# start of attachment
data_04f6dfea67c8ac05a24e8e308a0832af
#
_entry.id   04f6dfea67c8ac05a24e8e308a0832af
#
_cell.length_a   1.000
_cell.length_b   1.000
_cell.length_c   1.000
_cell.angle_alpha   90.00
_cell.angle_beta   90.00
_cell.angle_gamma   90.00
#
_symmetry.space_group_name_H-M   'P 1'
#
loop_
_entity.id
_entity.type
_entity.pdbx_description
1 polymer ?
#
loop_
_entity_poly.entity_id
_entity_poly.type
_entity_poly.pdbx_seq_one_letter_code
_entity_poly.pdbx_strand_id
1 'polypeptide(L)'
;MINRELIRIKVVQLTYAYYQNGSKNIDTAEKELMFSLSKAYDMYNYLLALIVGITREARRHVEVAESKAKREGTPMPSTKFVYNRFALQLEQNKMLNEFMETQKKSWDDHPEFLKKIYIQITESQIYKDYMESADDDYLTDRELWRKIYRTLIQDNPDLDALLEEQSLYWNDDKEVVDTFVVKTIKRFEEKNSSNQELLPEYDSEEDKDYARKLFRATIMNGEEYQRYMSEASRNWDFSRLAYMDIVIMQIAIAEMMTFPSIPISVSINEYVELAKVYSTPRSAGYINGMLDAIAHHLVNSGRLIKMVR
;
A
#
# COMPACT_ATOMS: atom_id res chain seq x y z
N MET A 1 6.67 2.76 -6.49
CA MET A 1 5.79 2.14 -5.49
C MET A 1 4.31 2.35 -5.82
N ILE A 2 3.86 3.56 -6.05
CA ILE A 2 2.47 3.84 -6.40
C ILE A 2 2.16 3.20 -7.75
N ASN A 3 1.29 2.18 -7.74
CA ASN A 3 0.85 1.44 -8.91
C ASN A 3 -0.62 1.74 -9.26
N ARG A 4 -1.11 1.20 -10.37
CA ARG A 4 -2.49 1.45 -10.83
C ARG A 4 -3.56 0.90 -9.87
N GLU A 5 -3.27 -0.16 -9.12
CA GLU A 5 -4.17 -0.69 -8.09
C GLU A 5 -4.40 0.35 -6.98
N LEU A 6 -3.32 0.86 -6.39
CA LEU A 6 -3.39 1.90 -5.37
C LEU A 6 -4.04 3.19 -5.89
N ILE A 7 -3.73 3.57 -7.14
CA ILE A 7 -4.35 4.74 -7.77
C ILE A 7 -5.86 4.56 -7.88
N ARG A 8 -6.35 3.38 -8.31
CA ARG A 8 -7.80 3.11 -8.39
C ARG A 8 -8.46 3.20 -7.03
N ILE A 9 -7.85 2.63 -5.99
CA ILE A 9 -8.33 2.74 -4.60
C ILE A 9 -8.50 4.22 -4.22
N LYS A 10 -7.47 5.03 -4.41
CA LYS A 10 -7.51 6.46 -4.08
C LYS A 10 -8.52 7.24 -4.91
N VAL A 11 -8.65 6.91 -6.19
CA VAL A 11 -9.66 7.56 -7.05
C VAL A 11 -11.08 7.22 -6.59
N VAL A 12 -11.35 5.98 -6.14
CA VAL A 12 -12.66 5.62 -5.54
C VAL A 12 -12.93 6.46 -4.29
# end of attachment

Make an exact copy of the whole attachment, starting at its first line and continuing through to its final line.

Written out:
data_04f6dfea67c8ac05a24e8e308a0832af
#
_entry.id   04f6dfea67c8ac05a24e8e308a0832af
#
_cell.length_a   1.000
_cell.length_b   1.000
_cell.length_c   1.000
_cell.angle_alpha   90.00
_cell.angle_beta   90.00
_cell.angle_gamma   90.00
#
_symmetry.space_group_name_H-M   'P 1'
#
loop_
_entity.id
_entity.type
_entity.pdbx_description
1 polymer ?
#
loop_
_entity_poly.entity_id
_entity_poly.type
_entity_poly.pdbx_seq_one_letter_code
_entity_poly.pdbx_strand_id
1 'polypeptide(L)'
;MINRELIRIKVVQLTYAYYQNGSKNIDTAEKELMFSLSKAYDMYNYLLALIVGITREARRHVEVAESKAKREGTPMPSTKFVYNRFALQLEQNKMLNEFMETQKKSWDDHPEFLKKIYIQITESQIYKDYMESADDDYLTDRELWRKIYRTLIQDNPDLDALLEEQSLYWNDDKEVVDTFVVKTIKRFEEKNSSNQELLPEYDSEEDKDYARKLFRATIMNGEEYQRYMSEASRNWDFSRLAYMDIVIMQIAIAEMMTFPSIPISVSINEYVELAKVYSTPRSAGYINGMLDAIAHHLVNSGRLIKMVR
;
A
#
# COMPACT_ATOMS: atom_id res chain seq x y z
N MET A 1 6.67 2.76 -6.49
CA MET A 1 5.79 2.14 -5.49
C MET A 1 4.31 2.35 -5.82
N ILE A 2 3.86 3.56 -6.05
CA ILE A 2 2.47 3.84 -6.40
C ILE A 2 2.16 3.20 -7.75
N ASN A 3 1.29 2.18 -7.74
CA ASN A 3 0.85 1.44 -8.91
C ASN A 3 -0.62 1.74 -9.26
N ARG A 4 -1.11 1.20 -10.37
CA ARG A 4 -2.49 1.45 -10.83
C ARG A 4 -3.56 0.90 -9.87
N GLU A 5 -3.27 -0.16 -9.12
CA GLU A 5 -4.17 -0.69 -8.09
C GLU A 5 -4.40 0.35 -6.98
N LEU A 6 -3.32 0.86 -6.39
CA LEU A 6 -3.39 1.90 -5.37
C LEU A 6 -4.04 3.19 -5.89
N ILE A 7 -3.73 3.57 -7.14
CA ILE A 7 -4.35 4.74 -7.77
C ILE A 7 -5.86 4.56 -7.88
N ARG A 8 -6.35 3.38 -8.31
CA ARG A 8 -7.80 3.11 -8.39
C ARG A 8 -8.46 3.20 -7.03
N ILE A 9 -7.85 2.63 -5.99
CA ILE A 9 -8.33 2.74 -4.60
C ILE A 9 -8.50 4.22 -4.22
N LYS A 10 -7.47 5.03 -4.41
CA LYS A 10 -7.51 6.46 -4.08
C LYS A 10 -8.52 7.24 -4.91
N VAL A 11 -8.65 6.91 -6.19
CA VAL A 11 -9.66 7.56 -7.05
C VAL A 11 -11.08 7.22 -6.59
N VAL A 12 -11.35 5.98 -6.14
CA VAL A 12 -12.66 5.62 -5.54
C VAL A 12 -12.93 6.46 -4.29